A real treasure, a goose-bumps object, came to the Delaware Historical Society this year: the silver tray that Wilmington’s African Americans presented to Thomas Garrett in 1866 at the celebration of the third anniversary of the Emancipation Proclamation, held at Ezion ME Church (now Ezion-Mount Carmel United Methodist Church).
Thomas Garrett is well known as Delaware’s leading conductor on the Underground Railroad. He worked untiringly and took great risks to help many enslaved people claim their freedom. It’s difficult to express thanks and appreciation for such a great gift—no words, no physical object can measure up to what is meant by freedom, even the second-class freedom that blacks had to accept. That was the quandary that faced Wilmington’s black citizens late in 1865, with the Civil War over and slavery ended in the United States: how do we honor the man who did so much for us?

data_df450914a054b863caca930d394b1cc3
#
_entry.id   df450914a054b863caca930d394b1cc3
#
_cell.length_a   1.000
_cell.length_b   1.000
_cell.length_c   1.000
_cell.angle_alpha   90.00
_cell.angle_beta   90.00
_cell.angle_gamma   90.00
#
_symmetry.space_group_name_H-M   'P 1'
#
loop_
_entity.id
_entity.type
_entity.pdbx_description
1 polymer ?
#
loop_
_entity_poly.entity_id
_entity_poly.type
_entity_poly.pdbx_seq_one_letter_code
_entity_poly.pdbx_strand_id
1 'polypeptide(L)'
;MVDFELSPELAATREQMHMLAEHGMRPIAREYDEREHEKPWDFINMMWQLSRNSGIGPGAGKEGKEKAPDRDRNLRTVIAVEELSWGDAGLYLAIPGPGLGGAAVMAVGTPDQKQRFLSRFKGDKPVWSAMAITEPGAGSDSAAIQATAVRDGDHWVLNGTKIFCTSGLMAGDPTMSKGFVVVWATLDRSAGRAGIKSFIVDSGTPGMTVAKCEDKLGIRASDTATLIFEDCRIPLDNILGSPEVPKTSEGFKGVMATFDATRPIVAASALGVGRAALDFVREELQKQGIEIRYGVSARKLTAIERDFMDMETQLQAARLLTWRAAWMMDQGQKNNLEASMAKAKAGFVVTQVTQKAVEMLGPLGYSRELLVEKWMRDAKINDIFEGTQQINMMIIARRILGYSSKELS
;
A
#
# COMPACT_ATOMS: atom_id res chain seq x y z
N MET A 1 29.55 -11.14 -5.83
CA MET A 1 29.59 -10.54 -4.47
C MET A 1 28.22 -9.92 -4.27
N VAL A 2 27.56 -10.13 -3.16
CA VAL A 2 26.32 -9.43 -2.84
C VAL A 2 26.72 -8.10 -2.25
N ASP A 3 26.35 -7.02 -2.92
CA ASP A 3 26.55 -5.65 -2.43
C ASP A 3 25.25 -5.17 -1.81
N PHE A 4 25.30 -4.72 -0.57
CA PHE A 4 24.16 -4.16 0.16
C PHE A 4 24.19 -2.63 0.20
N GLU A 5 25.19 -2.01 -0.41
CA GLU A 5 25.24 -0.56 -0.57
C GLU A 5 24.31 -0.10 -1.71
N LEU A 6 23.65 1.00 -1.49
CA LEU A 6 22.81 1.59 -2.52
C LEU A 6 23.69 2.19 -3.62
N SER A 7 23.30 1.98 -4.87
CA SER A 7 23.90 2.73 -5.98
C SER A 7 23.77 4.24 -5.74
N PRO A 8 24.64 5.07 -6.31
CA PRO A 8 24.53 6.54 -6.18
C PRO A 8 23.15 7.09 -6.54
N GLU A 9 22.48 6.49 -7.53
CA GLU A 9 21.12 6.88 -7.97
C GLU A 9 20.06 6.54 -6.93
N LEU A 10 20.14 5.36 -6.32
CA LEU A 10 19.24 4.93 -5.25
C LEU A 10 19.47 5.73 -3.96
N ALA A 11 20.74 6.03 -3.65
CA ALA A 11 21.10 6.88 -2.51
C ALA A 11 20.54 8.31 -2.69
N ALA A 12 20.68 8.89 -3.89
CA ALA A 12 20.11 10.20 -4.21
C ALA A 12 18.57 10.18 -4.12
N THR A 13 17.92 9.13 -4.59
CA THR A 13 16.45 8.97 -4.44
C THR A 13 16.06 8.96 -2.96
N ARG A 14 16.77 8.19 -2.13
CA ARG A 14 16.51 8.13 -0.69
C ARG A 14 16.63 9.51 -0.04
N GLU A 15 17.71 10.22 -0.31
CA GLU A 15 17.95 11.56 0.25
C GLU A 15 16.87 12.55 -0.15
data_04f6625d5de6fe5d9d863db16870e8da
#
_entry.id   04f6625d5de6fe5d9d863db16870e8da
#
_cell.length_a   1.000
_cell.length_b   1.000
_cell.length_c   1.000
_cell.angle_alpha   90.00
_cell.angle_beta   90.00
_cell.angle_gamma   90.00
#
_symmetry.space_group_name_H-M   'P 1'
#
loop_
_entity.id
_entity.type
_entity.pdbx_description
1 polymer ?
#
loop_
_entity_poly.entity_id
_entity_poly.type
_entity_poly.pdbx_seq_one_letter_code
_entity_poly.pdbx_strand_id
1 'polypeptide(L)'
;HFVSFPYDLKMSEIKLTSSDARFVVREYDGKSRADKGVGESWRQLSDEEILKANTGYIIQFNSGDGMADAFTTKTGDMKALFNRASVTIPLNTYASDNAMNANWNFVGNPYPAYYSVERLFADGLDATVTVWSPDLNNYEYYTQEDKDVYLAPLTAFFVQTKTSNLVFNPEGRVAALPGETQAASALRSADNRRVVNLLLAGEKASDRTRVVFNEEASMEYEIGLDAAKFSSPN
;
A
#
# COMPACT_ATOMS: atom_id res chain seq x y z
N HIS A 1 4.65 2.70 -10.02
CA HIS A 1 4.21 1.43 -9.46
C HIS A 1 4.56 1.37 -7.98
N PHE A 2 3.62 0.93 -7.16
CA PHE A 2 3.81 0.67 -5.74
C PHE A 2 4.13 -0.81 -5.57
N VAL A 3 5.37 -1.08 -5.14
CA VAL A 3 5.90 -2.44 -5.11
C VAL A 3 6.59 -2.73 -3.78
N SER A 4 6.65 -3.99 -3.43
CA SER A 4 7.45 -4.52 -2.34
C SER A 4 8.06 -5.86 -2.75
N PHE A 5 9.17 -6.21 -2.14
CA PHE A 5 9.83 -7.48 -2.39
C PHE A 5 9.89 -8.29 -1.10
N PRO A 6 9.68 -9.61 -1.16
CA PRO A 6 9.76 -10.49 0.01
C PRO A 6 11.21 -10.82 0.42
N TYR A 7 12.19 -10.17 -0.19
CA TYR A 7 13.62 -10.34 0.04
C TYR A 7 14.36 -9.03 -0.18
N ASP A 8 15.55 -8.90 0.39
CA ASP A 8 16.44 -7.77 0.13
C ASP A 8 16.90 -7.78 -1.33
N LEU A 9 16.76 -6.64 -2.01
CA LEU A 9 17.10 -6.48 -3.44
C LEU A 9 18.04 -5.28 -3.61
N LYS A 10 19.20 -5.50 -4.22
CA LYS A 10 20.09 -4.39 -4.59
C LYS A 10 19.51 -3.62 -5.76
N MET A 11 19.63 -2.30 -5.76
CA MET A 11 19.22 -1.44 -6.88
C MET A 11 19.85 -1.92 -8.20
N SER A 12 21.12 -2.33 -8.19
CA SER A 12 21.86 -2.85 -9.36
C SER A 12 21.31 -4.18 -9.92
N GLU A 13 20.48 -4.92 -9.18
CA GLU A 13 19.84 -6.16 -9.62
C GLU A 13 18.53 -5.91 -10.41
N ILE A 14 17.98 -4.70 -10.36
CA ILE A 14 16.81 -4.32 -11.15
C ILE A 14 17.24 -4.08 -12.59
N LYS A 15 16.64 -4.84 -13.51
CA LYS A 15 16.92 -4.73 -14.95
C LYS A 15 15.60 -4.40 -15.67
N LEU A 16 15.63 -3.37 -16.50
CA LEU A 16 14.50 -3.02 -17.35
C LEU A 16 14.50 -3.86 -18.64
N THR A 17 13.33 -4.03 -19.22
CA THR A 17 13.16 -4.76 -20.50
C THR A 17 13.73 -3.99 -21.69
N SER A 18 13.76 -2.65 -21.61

This is what they did: they raised money from the community and had a silver tray engraved with this inscription: “To Thomas Garrett through evil report and good report, the faithful friend and wise councilor, The fearless champion and generous benefactor of the wronged and the oppressed. From the colored people of Wilmington. January 1866.” Simple and dignified words that said exactly what needed to be said.
The tray remained in the Garrett family until descendant Laura Patrick generously donated it, along with a family tea service, to the Delaware Historical Society in 1983.